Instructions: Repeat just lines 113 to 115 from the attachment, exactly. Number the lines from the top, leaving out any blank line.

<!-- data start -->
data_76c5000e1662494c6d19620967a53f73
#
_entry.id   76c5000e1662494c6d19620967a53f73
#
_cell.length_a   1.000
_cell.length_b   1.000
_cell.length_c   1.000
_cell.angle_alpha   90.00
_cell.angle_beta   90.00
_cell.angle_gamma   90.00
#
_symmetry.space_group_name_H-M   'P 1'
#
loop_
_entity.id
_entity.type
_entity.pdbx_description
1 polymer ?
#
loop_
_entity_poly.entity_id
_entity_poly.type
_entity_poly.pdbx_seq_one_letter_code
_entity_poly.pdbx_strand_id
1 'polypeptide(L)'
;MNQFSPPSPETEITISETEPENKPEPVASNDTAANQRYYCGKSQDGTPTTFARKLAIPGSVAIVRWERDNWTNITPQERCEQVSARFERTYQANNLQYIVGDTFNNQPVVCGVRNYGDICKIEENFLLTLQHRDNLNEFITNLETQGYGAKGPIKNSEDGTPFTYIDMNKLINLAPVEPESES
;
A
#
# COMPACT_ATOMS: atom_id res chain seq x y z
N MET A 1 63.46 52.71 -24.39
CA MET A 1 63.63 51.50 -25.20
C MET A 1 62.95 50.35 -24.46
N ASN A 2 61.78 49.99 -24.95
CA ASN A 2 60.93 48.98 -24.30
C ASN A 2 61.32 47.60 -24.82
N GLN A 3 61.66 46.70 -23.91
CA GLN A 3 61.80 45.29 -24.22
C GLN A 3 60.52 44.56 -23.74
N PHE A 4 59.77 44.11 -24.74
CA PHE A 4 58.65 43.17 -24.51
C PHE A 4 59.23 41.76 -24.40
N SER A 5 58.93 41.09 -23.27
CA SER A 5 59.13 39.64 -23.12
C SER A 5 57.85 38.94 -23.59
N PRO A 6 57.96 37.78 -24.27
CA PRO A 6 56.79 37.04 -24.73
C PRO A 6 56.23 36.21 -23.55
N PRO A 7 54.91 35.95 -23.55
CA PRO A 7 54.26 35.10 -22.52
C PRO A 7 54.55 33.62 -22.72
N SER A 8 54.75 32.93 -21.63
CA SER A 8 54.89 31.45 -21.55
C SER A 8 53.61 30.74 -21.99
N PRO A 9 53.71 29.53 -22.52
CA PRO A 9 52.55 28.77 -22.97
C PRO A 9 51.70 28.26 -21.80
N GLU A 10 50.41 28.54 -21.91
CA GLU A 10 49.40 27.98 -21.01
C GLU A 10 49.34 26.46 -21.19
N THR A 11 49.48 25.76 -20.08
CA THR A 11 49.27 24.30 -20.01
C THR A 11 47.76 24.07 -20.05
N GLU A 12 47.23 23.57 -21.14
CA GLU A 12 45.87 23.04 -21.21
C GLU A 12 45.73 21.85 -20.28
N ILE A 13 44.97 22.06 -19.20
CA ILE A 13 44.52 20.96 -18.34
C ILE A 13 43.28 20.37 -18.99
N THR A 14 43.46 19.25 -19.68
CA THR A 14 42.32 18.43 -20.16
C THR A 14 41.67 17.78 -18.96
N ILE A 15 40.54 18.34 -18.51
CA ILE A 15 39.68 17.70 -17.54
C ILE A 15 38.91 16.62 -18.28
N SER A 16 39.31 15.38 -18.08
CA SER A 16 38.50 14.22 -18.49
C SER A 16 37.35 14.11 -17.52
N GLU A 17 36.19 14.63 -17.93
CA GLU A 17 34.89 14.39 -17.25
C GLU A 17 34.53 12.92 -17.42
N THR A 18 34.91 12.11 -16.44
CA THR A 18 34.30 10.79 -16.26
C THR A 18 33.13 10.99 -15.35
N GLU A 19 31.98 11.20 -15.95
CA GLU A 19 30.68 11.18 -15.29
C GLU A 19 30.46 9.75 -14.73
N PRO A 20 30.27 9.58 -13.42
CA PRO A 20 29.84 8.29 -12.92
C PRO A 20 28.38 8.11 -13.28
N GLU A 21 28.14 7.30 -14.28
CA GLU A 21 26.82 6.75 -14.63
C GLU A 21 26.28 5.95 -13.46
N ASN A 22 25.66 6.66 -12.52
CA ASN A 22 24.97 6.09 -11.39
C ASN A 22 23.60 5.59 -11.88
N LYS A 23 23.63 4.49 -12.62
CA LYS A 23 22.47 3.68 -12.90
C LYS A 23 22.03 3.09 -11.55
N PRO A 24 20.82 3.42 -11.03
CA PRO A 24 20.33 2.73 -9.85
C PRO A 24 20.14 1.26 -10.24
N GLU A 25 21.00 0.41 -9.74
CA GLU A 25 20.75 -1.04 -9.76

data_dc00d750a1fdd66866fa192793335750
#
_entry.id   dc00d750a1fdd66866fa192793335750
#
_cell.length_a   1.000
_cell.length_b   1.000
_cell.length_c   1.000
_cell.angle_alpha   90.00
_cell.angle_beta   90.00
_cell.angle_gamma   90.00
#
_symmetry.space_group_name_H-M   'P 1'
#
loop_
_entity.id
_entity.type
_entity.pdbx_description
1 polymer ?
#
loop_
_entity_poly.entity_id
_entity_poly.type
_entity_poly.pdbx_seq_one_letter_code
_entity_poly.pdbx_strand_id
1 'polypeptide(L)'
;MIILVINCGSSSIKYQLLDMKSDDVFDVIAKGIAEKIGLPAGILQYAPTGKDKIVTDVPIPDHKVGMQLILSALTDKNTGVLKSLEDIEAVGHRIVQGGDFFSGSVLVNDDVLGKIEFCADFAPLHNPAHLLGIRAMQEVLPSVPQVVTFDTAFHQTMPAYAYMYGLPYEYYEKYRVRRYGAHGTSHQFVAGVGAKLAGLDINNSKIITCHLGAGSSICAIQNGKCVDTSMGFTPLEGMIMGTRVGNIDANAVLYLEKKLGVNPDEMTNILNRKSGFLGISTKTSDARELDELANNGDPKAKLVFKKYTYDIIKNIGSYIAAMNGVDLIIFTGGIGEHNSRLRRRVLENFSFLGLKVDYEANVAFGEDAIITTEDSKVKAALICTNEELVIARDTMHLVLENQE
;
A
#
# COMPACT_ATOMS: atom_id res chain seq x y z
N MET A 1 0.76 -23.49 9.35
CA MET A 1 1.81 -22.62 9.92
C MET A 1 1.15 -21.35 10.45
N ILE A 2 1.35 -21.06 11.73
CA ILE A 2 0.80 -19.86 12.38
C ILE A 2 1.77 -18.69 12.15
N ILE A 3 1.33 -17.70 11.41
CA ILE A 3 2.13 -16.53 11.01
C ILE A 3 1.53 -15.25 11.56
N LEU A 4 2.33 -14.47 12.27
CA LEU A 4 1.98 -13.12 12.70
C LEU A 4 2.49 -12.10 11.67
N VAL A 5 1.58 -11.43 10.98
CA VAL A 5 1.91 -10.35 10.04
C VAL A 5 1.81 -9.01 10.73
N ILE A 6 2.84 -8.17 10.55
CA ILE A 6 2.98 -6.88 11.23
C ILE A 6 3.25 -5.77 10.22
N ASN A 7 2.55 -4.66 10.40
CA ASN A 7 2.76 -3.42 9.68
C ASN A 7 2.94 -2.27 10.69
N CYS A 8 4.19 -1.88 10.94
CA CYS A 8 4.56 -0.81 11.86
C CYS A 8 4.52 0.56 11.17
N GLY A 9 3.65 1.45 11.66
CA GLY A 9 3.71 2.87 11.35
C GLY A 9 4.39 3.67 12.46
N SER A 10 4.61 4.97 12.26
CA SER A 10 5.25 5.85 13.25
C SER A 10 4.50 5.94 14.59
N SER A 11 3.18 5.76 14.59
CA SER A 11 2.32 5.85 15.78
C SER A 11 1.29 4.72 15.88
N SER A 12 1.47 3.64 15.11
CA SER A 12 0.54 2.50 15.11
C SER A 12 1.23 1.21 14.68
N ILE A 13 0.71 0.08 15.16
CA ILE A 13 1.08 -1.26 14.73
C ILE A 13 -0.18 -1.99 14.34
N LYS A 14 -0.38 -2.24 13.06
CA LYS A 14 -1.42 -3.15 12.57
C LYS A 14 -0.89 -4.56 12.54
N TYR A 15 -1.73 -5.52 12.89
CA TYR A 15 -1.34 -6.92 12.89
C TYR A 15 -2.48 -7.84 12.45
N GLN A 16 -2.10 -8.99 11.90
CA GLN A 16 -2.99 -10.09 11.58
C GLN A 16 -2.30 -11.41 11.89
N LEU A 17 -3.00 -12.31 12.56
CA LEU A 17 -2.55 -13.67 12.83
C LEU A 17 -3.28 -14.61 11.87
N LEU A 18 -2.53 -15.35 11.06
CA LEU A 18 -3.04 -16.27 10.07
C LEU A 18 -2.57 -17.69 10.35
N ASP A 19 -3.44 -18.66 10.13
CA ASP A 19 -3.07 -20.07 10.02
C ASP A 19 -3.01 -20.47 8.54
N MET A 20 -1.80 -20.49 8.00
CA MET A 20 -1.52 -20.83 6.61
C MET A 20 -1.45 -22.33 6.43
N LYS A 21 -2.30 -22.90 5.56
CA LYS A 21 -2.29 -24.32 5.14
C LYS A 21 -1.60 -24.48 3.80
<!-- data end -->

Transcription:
_cell.angle_beta   90.00
_cell.angle_gamma   90.00
#